China definitely has the least internet freedom on the planet, even placing last on Freedom House’s global internet freedom rankings. China’s people are being censored behind the Great Firewall which is a vast and complex information control system that virtually has the power to affect anything a person in China does online.
The Great Firewall has employed various tactics, some of which are subtle and others extremely blunt and obvious, so we thought we’d take it into our hands to give you some inside information on how the Chinese government is censoring its people online:
Imagine, being at work and not being able to log on to Facebook, for obvious reasons. Although these bans go on for after work hours and every person in China is affected. Chinese are not able to access tech giants’ websites such as Google, Facebook, Twitter, IMDB and YouTube. China to date has blocked over 6,700 different domains, with 150 of them forming part of the top 1000 domains on the web.
Content in general
Any content that the Chinese government might have some sort of objection to, can and will be removed from the internet. For example, advertisers and TV producers were forced to stay away from using trendy internet expressions and instead were forced to use traditional Chinese terms. China even went as far as banning specific television shows from the web, such as The Big Bang Theory.
Games and music
You might have noticed that games like World of Warcraft and League of Legends having separate servers for China. The versions of games launched in the country have been altered and censored to ensure they pass the Ministry of Culture’s inspection. Music streaming services that are available in China are required to police the music before making it publically accessible.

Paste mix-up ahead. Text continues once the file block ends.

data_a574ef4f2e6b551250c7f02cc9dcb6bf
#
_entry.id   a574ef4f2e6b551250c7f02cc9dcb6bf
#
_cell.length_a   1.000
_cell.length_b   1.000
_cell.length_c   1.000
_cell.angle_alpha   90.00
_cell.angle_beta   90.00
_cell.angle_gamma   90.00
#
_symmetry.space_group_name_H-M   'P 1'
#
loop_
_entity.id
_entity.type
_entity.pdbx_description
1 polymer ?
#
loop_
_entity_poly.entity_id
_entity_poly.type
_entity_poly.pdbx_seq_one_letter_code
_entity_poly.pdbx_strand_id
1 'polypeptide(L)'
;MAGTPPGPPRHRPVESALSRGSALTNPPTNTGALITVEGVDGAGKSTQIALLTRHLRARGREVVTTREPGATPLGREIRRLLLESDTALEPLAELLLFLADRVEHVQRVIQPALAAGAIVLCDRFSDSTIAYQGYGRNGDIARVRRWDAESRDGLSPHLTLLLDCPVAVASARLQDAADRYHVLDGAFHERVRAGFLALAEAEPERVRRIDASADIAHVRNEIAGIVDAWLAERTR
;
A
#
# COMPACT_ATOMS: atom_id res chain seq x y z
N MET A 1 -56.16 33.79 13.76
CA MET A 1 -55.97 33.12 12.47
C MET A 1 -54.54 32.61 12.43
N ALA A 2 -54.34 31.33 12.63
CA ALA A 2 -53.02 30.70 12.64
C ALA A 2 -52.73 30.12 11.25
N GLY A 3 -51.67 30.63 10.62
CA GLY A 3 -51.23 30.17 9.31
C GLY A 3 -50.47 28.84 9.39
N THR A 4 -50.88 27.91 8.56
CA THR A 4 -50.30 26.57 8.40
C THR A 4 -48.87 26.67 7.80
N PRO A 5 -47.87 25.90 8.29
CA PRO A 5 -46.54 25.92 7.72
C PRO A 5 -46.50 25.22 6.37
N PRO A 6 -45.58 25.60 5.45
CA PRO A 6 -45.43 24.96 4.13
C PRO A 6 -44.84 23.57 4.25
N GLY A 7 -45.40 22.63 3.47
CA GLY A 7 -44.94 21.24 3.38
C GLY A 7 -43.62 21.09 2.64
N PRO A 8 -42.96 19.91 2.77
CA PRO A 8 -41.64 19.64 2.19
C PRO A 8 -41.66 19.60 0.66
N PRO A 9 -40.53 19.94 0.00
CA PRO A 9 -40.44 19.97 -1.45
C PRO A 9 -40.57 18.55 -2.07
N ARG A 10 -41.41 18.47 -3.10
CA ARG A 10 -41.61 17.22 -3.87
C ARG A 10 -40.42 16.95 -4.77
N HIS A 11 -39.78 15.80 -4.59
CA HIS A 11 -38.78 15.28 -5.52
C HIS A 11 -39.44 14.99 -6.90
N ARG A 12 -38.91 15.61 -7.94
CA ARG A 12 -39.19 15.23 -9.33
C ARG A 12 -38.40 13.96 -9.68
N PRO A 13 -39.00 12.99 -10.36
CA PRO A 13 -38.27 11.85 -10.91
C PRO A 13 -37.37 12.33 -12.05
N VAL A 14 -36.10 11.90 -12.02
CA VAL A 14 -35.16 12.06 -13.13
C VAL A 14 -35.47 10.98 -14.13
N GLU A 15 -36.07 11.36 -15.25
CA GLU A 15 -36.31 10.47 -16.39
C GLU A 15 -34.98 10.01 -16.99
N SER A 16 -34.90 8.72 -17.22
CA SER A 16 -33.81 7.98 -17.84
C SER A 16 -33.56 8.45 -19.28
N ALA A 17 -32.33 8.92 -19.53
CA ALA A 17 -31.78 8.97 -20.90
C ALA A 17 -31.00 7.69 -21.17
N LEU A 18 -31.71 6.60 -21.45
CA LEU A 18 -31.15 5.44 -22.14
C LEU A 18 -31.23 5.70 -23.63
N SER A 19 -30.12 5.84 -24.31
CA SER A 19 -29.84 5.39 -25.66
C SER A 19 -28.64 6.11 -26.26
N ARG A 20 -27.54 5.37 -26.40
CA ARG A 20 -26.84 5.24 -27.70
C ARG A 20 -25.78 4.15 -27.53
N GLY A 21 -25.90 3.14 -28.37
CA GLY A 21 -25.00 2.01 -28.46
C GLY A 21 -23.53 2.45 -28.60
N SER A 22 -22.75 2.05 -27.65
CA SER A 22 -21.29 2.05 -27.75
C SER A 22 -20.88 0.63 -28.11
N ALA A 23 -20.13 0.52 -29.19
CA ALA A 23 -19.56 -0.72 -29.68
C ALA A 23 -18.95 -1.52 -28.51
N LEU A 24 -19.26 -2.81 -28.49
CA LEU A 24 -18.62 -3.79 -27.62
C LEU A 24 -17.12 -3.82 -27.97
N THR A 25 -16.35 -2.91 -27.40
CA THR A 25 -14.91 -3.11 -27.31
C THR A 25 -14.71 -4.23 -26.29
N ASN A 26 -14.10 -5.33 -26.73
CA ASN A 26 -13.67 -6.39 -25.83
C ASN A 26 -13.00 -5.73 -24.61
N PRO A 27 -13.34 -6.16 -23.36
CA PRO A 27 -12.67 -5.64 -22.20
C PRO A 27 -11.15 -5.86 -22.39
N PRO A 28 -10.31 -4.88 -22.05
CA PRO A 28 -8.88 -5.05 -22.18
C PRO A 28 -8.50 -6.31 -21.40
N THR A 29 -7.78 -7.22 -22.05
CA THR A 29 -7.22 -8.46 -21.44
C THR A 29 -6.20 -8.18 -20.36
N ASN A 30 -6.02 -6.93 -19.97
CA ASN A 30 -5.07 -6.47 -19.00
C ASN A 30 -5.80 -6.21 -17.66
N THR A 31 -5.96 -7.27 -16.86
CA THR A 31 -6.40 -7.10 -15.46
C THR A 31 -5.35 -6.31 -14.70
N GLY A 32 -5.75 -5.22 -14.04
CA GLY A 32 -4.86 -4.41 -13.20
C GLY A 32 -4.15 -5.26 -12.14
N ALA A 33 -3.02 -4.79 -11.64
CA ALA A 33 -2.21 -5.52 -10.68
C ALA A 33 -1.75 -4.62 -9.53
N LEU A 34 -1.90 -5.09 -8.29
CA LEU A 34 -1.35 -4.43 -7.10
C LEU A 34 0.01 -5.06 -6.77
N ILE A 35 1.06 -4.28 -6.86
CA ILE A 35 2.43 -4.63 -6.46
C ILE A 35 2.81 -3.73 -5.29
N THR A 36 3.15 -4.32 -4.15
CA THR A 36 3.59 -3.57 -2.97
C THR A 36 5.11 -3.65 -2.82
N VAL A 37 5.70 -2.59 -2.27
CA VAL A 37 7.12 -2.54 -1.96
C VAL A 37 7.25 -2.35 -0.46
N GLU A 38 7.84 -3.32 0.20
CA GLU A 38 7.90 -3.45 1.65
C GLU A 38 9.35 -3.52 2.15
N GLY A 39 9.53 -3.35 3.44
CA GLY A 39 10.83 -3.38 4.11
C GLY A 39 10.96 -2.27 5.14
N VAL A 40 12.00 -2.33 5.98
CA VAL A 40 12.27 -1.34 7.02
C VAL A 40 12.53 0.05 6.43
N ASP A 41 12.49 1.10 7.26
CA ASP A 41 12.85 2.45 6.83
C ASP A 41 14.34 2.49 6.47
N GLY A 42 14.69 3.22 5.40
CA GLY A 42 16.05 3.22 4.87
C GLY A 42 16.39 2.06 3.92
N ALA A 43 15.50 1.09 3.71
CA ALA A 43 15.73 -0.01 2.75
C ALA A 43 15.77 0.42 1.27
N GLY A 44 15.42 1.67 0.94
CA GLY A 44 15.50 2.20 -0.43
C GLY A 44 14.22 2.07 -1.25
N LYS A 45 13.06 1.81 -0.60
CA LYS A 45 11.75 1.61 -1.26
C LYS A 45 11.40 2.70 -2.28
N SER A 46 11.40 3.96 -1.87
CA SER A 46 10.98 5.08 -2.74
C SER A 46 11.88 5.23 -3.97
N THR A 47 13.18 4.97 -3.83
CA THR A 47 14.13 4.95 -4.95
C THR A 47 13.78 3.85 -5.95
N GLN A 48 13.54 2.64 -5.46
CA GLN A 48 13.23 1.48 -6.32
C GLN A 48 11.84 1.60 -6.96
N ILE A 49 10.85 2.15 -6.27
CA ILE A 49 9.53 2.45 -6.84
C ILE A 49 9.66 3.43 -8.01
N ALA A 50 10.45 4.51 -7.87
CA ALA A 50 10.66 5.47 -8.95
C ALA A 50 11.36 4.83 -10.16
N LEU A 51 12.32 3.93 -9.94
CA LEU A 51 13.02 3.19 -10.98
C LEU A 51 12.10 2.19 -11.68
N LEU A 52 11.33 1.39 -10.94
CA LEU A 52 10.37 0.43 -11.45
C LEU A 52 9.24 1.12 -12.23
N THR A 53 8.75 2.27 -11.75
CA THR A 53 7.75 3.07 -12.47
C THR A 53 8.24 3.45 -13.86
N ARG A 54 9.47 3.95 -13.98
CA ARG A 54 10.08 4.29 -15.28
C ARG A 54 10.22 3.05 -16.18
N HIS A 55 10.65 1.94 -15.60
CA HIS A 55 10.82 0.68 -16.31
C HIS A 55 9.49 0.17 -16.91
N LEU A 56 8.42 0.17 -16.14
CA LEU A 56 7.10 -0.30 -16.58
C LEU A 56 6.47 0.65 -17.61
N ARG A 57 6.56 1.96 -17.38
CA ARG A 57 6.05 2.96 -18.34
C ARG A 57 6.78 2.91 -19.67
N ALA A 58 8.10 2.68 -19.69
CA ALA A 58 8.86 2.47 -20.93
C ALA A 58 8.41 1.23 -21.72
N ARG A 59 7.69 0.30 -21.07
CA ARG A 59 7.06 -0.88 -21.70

You can search whatever you want… unless you use a search term that is blocked. China blocks certain keywords from being searched in order to prevent the spread of undesirable information. China even went as far as blocking the keywords “the truth” for a brief period in 2012.
The internet itself
If all else fails, turn it off. China used this tactic and completely shut off the internet once back in July 2009 when Xinijang was hit by divisive ethnic riots that claimed the lives of hundreds of people. The internet was restored for the Xinijang province after almost a year of no internet use, affecting over 20 million people.
On the whole, the Chinese internet is quite restrictive and the Chinese can’t do much about it unless they want to risk surpassing the Great Firewall and risk serious jail time.
Do you think the internet should be censored? Tell us what you think in the comments below.